Monday, September 20, 2021

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Biden calls for Cuomo to resign after report finds the New York governor sexually harassed 11 women


New York Gov. Andrew Cuomo sexually harassed current and former state employees, creating a hostile work environment for women in violation of state and federal law, state Attorney General Letitia James announced Tuesday.

Hours after the release of a 165-page report that detailed numerous allegations against Cuomo, President Joe Biden said he believed the Democratic governor to resign, joining a chorus of similar calls by other party officials.

Investigators laid out a devastating portrait of Cuomo's behavior and extensive examples of unwanted physical touching, including an incident last November in which Cuomo embraced an executive assistant and reached under her blouse to grab her breast. Witnesses also described an environment in the governor's office that was abusive and vindictive, with one of the women who came forward targeted for retaliation through the release of her personnel file, investigators said.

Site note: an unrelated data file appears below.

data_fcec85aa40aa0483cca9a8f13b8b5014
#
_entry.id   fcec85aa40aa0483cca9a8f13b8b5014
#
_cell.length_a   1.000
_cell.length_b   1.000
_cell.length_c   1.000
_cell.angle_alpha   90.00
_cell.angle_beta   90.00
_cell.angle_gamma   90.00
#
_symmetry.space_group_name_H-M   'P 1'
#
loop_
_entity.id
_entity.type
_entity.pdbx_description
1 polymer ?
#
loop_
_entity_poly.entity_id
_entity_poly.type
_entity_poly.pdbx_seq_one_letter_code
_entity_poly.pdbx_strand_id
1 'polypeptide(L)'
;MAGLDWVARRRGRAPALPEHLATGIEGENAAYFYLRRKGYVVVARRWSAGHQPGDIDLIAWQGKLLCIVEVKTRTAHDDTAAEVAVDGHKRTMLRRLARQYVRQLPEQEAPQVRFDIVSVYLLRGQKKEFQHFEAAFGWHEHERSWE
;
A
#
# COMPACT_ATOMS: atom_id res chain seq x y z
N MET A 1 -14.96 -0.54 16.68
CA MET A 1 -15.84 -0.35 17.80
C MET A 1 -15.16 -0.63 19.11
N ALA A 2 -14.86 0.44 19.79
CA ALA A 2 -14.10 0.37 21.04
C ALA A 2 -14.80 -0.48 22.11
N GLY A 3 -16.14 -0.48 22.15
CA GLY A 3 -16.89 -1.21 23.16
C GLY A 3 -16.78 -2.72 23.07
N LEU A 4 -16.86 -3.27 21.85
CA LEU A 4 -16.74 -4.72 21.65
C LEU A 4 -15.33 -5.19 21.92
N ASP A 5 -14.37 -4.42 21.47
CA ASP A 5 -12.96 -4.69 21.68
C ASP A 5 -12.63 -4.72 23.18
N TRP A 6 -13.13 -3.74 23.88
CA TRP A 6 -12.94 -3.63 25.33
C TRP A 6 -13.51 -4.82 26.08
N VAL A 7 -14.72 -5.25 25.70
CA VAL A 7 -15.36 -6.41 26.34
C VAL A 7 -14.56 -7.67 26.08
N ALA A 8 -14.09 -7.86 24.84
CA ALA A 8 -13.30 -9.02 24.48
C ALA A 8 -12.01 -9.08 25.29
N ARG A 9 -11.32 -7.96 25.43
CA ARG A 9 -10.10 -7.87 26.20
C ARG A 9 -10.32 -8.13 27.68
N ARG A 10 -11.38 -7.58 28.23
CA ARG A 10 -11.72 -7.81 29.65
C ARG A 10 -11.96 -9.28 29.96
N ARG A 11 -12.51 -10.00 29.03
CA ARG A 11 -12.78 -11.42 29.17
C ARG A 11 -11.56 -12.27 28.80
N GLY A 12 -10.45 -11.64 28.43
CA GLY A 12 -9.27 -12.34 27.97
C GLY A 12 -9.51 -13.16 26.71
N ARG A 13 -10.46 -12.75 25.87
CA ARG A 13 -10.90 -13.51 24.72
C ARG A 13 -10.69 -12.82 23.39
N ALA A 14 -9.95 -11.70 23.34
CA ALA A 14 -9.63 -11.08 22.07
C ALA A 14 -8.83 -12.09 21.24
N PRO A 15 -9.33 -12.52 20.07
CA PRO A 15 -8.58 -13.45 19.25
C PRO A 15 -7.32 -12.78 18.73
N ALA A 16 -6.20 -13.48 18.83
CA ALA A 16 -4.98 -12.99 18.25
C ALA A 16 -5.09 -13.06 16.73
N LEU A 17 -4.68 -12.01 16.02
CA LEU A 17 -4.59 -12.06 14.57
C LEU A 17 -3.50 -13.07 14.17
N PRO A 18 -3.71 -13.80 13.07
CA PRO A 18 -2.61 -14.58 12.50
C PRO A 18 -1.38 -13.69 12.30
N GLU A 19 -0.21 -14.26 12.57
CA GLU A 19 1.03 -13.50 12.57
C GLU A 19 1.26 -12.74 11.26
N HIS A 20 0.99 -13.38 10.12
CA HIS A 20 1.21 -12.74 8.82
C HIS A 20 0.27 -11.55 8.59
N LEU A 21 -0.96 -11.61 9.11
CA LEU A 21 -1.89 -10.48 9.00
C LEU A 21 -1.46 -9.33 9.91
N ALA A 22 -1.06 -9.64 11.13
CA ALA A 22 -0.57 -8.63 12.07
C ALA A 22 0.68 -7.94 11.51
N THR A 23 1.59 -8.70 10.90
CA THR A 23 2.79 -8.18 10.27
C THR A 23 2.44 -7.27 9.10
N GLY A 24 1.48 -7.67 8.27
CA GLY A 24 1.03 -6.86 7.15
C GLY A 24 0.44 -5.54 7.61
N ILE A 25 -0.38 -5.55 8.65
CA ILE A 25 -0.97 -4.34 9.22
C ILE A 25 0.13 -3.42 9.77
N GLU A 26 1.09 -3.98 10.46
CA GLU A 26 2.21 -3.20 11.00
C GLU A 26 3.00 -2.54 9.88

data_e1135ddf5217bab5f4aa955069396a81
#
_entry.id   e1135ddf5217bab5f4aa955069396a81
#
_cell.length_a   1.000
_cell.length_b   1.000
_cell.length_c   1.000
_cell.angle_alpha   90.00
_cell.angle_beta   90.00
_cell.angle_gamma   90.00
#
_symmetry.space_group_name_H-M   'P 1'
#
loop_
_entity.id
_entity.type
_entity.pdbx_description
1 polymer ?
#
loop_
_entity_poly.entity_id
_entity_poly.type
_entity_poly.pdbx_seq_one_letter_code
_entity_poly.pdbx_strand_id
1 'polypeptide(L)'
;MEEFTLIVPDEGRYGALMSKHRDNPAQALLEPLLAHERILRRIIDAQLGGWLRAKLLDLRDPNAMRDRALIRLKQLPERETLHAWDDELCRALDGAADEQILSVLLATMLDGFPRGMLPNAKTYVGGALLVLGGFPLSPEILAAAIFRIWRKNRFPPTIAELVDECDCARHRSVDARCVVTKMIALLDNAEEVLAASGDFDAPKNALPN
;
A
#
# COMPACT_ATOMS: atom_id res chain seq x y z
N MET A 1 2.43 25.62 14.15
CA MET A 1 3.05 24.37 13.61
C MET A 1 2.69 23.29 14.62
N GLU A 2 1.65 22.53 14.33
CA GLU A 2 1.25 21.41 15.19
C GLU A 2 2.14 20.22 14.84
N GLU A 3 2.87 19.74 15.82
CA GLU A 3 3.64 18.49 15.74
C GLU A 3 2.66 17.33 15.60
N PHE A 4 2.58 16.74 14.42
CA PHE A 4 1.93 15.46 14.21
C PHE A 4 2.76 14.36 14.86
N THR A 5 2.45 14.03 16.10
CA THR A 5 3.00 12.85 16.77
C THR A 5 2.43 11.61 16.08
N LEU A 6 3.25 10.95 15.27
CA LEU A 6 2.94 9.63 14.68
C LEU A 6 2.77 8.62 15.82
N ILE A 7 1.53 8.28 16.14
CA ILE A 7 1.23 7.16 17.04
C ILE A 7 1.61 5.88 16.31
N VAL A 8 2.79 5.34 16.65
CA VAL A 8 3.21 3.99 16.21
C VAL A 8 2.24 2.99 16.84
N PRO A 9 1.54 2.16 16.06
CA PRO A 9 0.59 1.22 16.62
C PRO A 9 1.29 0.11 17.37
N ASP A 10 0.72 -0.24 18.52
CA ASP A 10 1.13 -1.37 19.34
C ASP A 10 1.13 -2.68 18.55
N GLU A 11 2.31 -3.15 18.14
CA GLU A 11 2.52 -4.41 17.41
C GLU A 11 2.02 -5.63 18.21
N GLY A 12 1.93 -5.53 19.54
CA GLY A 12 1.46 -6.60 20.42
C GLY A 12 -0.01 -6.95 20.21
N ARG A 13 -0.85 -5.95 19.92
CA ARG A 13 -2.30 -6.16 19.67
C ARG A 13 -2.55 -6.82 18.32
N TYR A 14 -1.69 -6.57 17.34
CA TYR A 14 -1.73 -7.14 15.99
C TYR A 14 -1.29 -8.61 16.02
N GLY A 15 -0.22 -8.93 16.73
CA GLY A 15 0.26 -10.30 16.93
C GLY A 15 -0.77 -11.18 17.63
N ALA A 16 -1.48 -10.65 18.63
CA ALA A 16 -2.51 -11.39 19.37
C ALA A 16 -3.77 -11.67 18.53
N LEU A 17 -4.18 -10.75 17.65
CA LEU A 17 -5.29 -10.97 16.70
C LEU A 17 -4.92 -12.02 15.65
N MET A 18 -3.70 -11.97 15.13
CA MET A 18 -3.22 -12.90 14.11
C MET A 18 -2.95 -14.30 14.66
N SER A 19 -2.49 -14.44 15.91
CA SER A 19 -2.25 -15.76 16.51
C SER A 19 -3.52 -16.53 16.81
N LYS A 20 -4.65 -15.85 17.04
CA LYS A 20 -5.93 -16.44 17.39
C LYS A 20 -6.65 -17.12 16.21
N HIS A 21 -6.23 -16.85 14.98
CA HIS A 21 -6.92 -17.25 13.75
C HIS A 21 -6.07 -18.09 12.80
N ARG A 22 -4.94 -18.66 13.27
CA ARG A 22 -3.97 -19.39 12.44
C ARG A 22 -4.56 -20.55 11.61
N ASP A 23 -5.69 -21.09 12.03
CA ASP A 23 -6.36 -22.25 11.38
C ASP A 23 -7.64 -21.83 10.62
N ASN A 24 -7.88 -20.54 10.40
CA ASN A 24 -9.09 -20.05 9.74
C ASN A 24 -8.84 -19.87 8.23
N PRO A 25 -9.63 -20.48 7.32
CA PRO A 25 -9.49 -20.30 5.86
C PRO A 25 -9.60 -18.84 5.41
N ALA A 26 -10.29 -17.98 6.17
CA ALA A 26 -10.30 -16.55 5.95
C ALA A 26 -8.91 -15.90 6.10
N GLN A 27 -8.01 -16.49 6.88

In all, the independent probe found that Cuomo harassed 11 women, including a state trooper whom the governor arranged to be put on his detail.

"This investigation has revealed conduct that corrodes the very fabric and character of our state government," James, D, said at a news conference.

The findings mark a new low for once-celebrated Democratic star, who won an Emmy in 2020 for his nationally televised briefings during the pandemic, appeared on track for reelection to a fourth term in 2022 and was frequently discussed as a presidential contender. He is now isolated from his own party's leadership, the result of a months-long investigation that was based on interviews with 179 individuals, including women who accused the governor of misconduct, Cuomo himself and a coterie of his top advisers.